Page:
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Published: Friday, January 11, 2013, 12:01 a.m.

'Rust and Bone' creates an odd sort of daydream

  • Marion Cotillard and Matthias Schoenaerts in "Rust and Bone."

    Sony Pictures Classics

    Marion Cotillard and Matthias Schoenaerts in "Rust and Bone."

  • This film image released by Sony Pictures Classics shows Marion Cotillard in a scene from "Rust and Bone." (AP Photo/Sony Pictures Classics)

    This film image released by Sony Pictures Classics shows Marion Cotillard in a scene from "Rust and Bone." (AP Photo/Sony Pictures Classics)

A couple of years ago, my Top 10 list was headed by a remarkable film called "A Prophet," directed with ingenuity by Jacques Audiard. The thing was put together like a fine watch, yet had a certain fluid flexibility to it, too.
Audiard's next movie is here, and it's also ingenious and flexible. Slightly weird, too.
In "Rust and Bone," we meet two very different people whose lives cross. Alain, played by Belgian hunk Matthias Schoenaerts, is a multiple loser who takes his neglected kid to the south of France so they can sponge off his sister for a while.
While working as a bouncer at a nightclub, he meets an unhappy young woman, Stephanie (Marion Cotillard). She's clearly above his station, and they don't see each other again, until something shocking changes Stephanie's life.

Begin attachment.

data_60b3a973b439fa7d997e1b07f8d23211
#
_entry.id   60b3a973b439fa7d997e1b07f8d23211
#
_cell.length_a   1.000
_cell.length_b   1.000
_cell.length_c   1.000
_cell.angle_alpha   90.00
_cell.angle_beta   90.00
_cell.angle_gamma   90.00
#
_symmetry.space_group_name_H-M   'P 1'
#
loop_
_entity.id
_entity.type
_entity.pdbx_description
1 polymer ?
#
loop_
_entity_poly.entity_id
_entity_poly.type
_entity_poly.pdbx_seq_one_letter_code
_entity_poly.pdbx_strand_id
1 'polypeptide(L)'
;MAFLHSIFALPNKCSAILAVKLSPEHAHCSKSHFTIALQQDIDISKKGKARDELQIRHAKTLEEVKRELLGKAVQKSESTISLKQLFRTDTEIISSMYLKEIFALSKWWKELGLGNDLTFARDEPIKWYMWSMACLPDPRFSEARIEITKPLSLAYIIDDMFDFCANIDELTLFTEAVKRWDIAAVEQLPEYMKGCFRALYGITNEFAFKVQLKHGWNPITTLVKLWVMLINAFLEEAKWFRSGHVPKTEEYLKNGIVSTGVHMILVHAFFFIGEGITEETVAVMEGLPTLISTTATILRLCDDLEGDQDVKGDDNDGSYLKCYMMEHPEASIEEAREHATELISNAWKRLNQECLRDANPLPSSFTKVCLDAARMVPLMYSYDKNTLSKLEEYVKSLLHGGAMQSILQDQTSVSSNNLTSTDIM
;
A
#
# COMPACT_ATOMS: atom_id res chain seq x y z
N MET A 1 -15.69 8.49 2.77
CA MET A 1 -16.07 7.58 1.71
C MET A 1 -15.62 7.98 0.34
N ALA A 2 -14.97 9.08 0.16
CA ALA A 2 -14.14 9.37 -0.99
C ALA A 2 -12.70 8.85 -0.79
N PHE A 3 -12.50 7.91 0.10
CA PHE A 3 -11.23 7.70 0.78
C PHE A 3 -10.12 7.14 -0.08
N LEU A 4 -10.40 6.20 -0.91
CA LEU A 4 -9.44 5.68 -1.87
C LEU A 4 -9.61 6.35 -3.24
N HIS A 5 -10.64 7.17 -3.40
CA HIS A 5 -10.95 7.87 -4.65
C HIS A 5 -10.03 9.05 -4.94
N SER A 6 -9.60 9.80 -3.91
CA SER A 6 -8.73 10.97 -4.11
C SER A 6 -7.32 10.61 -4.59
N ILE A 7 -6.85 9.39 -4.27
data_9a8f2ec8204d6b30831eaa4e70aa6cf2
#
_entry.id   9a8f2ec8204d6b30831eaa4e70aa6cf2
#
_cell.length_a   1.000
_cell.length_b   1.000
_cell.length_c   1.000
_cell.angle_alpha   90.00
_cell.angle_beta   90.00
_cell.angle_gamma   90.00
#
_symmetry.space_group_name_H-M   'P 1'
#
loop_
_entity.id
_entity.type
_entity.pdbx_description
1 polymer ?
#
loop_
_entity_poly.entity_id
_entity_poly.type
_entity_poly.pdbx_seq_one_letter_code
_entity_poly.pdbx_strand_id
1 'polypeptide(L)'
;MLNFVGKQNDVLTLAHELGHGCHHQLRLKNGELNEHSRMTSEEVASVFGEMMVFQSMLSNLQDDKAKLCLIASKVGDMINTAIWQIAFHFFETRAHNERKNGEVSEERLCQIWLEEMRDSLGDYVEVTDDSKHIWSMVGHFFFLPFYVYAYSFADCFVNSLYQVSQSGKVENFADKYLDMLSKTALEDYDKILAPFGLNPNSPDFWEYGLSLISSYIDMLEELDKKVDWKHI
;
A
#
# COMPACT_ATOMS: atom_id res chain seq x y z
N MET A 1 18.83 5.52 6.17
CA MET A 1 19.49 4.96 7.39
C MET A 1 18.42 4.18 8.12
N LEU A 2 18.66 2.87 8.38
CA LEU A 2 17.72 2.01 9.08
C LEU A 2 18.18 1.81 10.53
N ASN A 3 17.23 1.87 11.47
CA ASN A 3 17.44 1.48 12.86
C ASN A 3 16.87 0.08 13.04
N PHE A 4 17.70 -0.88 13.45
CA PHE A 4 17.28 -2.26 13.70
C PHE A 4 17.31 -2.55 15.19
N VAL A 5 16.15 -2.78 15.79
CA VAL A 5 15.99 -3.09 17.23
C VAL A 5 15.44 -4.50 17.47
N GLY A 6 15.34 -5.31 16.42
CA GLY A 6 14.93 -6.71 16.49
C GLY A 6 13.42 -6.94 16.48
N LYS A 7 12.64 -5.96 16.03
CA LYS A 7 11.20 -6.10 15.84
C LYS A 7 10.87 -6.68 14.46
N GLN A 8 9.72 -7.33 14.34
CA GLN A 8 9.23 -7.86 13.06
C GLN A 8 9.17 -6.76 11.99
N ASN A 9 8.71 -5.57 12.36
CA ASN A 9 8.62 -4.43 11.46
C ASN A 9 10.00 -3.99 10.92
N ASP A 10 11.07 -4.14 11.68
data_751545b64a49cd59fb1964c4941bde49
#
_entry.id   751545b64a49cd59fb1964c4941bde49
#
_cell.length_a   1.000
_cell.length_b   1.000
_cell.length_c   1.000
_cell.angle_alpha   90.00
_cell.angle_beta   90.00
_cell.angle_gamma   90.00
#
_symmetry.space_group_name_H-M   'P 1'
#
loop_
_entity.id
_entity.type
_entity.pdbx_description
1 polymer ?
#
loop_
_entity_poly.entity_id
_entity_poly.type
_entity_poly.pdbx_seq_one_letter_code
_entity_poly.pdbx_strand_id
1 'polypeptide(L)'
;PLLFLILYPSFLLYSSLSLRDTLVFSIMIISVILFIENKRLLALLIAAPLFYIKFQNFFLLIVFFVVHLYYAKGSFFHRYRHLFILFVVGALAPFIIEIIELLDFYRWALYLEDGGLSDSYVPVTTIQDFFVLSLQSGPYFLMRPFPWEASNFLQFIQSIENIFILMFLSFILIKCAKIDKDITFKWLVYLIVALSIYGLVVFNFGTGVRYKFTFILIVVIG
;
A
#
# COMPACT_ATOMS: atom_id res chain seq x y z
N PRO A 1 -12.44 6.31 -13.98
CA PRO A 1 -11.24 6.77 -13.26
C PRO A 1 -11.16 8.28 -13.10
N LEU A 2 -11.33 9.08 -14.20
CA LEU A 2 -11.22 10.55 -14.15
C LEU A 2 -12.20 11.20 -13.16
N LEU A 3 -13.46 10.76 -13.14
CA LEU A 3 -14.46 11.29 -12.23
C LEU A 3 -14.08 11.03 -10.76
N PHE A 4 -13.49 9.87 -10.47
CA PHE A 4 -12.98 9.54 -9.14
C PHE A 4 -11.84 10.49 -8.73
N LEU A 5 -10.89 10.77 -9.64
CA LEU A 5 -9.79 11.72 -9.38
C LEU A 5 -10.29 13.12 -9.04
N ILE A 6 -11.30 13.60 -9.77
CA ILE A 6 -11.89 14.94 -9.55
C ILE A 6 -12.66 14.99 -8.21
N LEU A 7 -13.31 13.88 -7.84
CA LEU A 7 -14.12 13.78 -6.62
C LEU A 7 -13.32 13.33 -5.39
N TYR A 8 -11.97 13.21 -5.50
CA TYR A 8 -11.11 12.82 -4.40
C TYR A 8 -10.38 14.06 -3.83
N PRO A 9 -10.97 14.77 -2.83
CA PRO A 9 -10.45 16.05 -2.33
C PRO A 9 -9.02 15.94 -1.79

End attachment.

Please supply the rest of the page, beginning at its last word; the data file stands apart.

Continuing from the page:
This gets into the weird zone. She works at Marineland with performing killer whales, and her legs are severed at the knees in an accident during a show.
The remainder of the film is about the tentative friendship -- or maybe it's a social partnership -- that emerges between these two drifting souls. Neither is immediately likable, but that's one of the things that Audiard is interested in exploring.
Audiard's seemingly haphazard style, with its roaming camera and sometimes random behavior (Stephanie defiantly gets bold tattoos that run along her thighs), catches a mood around these people. They are on the margins of the world, sidelined, and pretty thoroughly lost.
And so they gravitate toward each other. Stephanie even becomes something of a business manager for the violent underground fighting that the irresponsible Alain is involved in. And that gravitation keeps us interested, even if these two people are not ingratiating.
The film doesn't hold together as well as "A Prophet," and it doesn't have that movie's urgency. Here, Audiard is in more of a daydream mood.
He is aided by the two stars. Schoenaerts has been proposed as a future Hollywood star, and if his English is good, he's got it made. At the very least, he looks like he could take Channing Tatum in an arm-wrestling contest without breaking a sweat.
As I write this, I don't know whether Marion Cotillard has bagged an Oscar nomination for her role, but the odds are with her. You will recall that she won for "La Vie en Rose," and she brings her usual focus to this role. (Her missing limbs come courtesy of digital technology.)
If "Rust and Bone" falters at times, it does sustain its sunny, drowsy atmosphere. And watching these two actors becomes justification in itself, whether or not Oscar agrees.

"Rust and Bone"
Two very different people, both on the margins of society, form an odd sort of social partnership in this daydream film from "A Prophet" director Jacques Audiard. The movie lacks a certain urgency, but Marion Cotillard and Matthias Schoenaerts are well cast. In French, with English subtitles.
Rated: R for nudity, subject matter.
Showing: Harvard Exit.
Story tags » Movies

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